covid-19 vaccine

North Texas Clinic Enrolls Pregnant Women in COVID-19 Vaccine Trials

NBCUniversal, Inc.

A North Texas research group is looking for participants to enroll in the first clinical trials involving pregnant women and the COVID-19 vaccine.

Ventavia Research Group is looking for women in their second trimester or the beginning of their third trimester to enroll in the study at their four Dallas-Fort Worth clinics.

The clinical trial will examine the effects of the COVID-19 vaccine on expectant mothers and how protective antibodies may be transferred to the baby.

"Participating in something like this, you're essentially a medical hero," Ventavia Research Group Chief Operating Officer Mercedes Livingston said. "These women are paving the way for potentially future moms to be able to receive this vaccine in pregnancy -- maybe routinely like we do with TDAP or flu."

Livingston said participants would be asked to keep a diary of any symptoms they may develop from the vaccine. The group works with the woman's OBGYN to track the pregnancy and the baby during the first few months after birth.

"What we’re looking for is to see how the mom builds antibody immune response and those antibodies get passed along to the baby through the placenta which essentially gives baby protection since the first day of life," Livingston said.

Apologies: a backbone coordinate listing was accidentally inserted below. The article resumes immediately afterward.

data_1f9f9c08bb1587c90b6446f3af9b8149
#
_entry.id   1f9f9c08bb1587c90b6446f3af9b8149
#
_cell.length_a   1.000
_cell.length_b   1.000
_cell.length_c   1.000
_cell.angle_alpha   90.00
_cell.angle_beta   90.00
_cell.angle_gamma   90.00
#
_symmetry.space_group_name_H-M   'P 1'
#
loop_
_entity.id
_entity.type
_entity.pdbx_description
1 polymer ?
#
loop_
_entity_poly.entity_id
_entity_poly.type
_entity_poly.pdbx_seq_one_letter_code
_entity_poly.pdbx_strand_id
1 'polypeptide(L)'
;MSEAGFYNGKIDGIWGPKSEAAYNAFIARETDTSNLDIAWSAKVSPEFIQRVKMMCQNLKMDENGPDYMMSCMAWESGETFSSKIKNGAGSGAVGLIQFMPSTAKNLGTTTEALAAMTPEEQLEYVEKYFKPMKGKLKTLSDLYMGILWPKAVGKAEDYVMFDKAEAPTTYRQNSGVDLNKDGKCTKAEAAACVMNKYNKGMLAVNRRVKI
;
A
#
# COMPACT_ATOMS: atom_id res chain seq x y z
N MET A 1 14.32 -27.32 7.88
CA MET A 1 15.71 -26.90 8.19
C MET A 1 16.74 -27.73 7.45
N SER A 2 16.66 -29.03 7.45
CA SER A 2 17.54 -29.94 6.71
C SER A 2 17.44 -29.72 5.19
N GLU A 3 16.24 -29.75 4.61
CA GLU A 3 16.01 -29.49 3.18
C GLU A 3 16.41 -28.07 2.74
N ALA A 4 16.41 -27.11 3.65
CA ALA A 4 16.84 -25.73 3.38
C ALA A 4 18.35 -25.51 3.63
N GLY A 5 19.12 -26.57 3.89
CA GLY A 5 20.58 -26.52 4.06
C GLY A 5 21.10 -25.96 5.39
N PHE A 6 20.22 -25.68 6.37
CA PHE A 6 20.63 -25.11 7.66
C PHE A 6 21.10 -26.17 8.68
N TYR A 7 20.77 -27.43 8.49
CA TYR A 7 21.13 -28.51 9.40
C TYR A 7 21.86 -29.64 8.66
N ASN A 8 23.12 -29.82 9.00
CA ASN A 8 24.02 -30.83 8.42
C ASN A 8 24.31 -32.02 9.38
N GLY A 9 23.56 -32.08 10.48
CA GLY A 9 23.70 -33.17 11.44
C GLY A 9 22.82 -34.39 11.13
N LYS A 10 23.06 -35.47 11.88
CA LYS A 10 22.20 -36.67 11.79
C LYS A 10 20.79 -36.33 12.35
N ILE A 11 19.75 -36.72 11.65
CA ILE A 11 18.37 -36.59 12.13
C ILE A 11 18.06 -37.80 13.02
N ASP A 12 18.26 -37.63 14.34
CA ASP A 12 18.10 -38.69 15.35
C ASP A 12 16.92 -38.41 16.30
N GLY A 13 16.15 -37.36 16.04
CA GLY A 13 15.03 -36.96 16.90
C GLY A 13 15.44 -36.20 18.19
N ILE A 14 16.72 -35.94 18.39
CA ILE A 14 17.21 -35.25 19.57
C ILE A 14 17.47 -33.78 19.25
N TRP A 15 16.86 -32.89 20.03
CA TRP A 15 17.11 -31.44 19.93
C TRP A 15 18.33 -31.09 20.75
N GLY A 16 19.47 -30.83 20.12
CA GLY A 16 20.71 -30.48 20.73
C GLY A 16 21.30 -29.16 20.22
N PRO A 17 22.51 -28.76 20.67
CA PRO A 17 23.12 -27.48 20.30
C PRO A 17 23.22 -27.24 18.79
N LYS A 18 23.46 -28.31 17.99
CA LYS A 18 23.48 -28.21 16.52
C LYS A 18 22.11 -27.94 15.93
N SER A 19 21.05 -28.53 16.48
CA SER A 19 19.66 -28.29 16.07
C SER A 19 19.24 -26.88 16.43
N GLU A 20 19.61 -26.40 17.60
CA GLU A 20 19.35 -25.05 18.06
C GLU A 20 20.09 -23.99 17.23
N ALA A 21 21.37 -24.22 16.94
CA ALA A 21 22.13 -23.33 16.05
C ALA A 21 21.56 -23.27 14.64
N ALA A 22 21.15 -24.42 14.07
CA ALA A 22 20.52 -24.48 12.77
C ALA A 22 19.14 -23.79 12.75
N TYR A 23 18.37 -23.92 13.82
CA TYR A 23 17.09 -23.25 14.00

Kelsey Carpenter, who is expecting her second child, enrolled in the clinical trial after she discussed it with her doctor and family.

Pregnancy in a pandemic looks very different than when she had her son two years ago. She said she hoped her involvement in the trial would help future mothers and babies.

"It's very lonely. [You're] not able to be around your friends or family as much, if at all," Carpenter said. "I don’t want anybody to go through what I’m having to go through – what so many moms are having to go through."

According to the Centers for Disease Control, the COVID-19 vaccine is safe for pregnant women. However, a recent study by Harvard showed pregnant women in American were more hesitant to get the vaccine than pregnant women in other countries.

"I think it's really important to acknowledge their hesitancy and acknowledge their concern," said Dr. Wright Bates, OBGYN with Baylor, Scott & White Health.

Bates said expectant moms and those discussing pregnancy or considering fertility treatments should thoroughly discuss any vaccine concerns with their doctor.

Bates said out of the thousands of pregnant women who've received the vaccine to date, there have been no red flags for mother or baby.

"There's been no evidence of any trend. No evidence of increased miscarriage, no evidence of pregnancy loss or pregnancy complications, pre-term delivery so there's lots of reassuring data," Bates said.

To learn more about the clinical trials offered through Ventavia Research Group you can call 817-348-0228 or visit their website.

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